1. Use sparingly. Brass works best when used in small doses. Too much can create a “too matchy-matchy” look, according to Smithe. Overuse can make it start to look cheap, says Segal. “Moderation is key,” he says.
© Ethan Allen
2. Mix finishes. Brass appears more timeless rather than trendy when it’s matte, brushed, or aged, which helps soften its sheen, Segal says. But be careful, Smithe says, when mixing brasses in a single space from different manufacturers. “There is a huge range in color and brightness. Some take on a bright yellow color while others can be more of an aged gold,” she says.
3. Combine warm metal colors. Brass, gold, and bronze can work well together since they share similar warm values versus shiny nickel, which leans toward the colder side, says Sprouse.
© Walter E.Smithe Furniture + Design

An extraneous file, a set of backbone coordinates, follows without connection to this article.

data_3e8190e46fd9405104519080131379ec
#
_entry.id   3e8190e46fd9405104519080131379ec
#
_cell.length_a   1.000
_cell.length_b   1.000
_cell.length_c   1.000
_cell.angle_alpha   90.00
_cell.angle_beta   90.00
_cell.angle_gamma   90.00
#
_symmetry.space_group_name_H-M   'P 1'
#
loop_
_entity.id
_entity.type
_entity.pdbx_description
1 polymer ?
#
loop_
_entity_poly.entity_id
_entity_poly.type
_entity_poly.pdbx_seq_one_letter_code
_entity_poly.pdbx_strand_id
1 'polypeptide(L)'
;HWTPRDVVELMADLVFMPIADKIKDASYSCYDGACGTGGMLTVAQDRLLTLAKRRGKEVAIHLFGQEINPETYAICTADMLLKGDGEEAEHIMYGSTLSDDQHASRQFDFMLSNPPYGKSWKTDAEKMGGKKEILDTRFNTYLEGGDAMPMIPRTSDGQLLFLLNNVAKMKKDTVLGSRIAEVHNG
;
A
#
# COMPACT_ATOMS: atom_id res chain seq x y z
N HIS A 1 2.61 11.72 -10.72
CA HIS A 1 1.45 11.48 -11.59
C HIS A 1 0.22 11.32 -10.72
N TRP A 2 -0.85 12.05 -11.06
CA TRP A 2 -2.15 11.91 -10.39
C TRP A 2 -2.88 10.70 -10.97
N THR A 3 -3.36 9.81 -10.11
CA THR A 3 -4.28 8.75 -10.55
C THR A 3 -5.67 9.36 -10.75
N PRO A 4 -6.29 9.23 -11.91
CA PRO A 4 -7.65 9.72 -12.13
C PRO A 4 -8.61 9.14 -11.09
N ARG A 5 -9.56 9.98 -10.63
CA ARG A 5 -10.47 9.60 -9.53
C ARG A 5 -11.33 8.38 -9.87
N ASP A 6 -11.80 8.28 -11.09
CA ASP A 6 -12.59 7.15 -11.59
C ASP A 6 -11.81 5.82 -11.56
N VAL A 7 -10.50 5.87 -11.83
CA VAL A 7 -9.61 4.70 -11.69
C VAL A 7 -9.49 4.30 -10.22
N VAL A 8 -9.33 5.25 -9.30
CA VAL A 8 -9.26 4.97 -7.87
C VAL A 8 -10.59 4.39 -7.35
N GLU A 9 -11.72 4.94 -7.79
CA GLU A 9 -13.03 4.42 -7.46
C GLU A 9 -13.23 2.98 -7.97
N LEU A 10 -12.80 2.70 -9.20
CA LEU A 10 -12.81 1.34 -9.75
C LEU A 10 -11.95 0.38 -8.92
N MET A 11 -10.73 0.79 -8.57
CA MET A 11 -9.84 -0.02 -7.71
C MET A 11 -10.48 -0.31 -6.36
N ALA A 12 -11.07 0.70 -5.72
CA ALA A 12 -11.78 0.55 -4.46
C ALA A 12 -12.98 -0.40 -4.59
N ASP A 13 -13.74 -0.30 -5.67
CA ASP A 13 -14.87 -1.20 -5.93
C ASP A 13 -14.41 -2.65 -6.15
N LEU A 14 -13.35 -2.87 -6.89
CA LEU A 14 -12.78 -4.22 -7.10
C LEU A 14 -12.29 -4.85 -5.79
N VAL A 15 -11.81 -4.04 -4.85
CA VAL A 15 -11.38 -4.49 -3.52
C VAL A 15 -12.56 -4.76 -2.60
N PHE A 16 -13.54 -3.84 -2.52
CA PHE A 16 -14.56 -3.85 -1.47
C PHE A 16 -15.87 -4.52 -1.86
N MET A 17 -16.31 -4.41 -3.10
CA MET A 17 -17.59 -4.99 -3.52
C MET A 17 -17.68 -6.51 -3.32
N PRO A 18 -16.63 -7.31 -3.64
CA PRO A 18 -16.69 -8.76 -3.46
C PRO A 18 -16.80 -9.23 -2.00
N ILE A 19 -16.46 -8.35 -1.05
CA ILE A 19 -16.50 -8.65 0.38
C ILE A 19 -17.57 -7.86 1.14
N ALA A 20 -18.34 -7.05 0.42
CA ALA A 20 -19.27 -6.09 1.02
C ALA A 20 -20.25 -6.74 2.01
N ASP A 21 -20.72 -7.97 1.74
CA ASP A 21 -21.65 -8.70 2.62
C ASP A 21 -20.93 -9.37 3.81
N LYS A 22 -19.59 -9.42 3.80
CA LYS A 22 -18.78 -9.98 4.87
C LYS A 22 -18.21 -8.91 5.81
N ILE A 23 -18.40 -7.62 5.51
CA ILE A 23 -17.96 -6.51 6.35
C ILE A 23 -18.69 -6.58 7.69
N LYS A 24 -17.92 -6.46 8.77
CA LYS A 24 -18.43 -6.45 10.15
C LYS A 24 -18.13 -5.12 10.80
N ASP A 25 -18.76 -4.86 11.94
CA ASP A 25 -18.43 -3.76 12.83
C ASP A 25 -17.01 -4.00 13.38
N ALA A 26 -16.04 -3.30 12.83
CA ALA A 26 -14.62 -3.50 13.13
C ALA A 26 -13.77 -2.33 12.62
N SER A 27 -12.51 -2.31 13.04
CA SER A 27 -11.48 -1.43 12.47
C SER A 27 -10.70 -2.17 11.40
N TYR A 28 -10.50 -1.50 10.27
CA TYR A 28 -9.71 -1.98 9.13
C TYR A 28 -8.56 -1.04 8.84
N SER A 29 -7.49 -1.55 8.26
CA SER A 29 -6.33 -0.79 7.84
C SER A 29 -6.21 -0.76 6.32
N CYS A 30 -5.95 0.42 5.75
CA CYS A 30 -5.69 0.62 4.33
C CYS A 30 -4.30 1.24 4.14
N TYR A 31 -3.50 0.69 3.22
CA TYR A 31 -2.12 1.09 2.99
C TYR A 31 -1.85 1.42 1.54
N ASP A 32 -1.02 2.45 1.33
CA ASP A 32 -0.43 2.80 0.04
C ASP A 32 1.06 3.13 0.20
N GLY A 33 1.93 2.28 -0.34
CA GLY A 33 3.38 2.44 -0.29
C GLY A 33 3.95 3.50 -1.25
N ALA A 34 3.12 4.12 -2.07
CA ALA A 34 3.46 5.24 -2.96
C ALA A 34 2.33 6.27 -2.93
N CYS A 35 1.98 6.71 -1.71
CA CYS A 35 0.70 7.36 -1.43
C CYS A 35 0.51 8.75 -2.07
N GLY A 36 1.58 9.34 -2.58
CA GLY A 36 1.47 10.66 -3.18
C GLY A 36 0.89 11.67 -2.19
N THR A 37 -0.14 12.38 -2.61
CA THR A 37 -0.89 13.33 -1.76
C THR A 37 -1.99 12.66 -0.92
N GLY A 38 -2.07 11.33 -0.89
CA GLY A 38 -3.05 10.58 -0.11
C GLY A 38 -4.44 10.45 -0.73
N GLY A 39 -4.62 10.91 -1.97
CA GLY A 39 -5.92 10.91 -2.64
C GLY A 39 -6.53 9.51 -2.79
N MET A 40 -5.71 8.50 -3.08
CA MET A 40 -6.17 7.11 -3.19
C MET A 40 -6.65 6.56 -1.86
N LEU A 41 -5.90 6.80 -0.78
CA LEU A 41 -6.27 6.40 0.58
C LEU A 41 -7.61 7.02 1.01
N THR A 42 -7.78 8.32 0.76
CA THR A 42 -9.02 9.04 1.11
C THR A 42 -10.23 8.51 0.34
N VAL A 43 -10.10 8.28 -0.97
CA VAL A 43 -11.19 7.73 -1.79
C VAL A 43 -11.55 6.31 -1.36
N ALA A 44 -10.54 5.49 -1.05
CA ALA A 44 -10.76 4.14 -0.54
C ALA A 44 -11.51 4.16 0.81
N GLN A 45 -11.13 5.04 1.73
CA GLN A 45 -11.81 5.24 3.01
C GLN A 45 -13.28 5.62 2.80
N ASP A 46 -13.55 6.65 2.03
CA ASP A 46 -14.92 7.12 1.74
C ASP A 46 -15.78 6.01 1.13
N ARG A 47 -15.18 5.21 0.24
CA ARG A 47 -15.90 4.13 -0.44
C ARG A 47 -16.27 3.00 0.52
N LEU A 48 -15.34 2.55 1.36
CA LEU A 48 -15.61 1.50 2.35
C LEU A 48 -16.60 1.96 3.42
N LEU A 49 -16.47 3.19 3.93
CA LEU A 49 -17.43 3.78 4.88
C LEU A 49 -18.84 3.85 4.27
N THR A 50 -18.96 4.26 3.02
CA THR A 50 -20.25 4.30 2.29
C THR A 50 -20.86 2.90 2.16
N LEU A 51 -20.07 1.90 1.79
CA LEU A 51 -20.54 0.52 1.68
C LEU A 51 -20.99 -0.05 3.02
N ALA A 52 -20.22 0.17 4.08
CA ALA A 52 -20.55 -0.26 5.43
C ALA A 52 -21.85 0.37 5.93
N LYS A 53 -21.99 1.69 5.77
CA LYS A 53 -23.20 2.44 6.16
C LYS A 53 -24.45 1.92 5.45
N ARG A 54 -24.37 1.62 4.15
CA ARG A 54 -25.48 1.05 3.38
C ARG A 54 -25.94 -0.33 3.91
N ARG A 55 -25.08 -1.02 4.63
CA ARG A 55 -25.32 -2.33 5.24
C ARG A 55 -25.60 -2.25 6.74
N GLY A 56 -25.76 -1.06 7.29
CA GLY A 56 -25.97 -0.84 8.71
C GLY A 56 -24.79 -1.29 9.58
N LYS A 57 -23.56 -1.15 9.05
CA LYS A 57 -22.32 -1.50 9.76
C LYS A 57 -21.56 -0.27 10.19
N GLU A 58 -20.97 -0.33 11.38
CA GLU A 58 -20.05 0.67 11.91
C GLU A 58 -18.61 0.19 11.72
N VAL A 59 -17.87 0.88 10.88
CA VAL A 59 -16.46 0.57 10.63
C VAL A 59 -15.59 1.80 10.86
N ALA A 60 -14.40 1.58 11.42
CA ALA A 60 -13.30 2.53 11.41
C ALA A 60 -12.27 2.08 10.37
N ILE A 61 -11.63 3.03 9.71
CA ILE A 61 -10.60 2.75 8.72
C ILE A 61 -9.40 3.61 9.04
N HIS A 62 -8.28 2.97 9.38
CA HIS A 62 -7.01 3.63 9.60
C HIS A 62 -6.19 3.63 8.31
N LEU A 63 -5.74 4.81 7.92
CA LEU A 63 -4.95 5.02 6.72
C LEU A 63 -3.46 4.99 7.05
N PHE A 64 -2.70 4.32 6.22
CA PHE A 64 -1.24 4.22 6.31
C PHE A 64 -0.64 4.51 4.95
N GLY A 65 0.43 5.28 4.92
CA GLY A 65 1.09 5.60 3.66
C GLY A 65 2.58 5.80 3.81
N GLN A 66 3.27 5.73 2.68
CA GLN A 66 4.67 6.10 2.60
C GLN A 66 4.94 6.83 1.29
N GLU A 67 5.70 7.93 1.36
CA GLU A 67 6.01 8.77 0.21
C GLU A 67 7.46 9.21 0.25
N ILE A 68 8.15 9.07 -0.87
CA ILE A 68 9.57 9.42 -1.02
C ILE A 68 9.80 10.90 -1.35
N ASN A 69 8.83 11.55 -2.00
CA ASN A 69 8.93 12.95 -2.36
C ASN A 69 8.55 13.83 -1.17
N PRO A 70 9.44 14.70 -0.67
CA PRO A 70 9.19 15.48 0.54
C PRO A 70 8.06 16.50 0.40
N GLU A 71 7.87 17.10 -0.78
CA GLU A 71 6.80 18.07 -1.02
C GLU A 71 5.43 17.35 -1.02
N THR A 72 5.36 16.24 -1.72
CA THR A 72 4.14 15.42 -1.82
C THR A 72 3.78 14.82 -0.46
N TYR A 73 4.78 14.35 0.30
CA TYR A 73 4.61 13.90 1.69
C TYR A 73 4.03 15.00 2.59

4. Mix metals. Some designers also think brass, satin, brushed nickel, stainless steel, and oil-rubbed bronze can be used together. But Imhoff still offers some caution. “Go with similar warm, muted undertones for some consistency,” she says. Chicago designer Summer Thornton likes mixing metals, particularly in kitchens and bathrooms where she might use brass, nickel, and steel combinations.
5. Consider longevity. How long brass will stay fashionable is unknown. When it becomes too ubiquitous in retail stores, shelter magazines, and on design websites, it may be time to move on. The good news is that brass touches are easy to add in and switch out.
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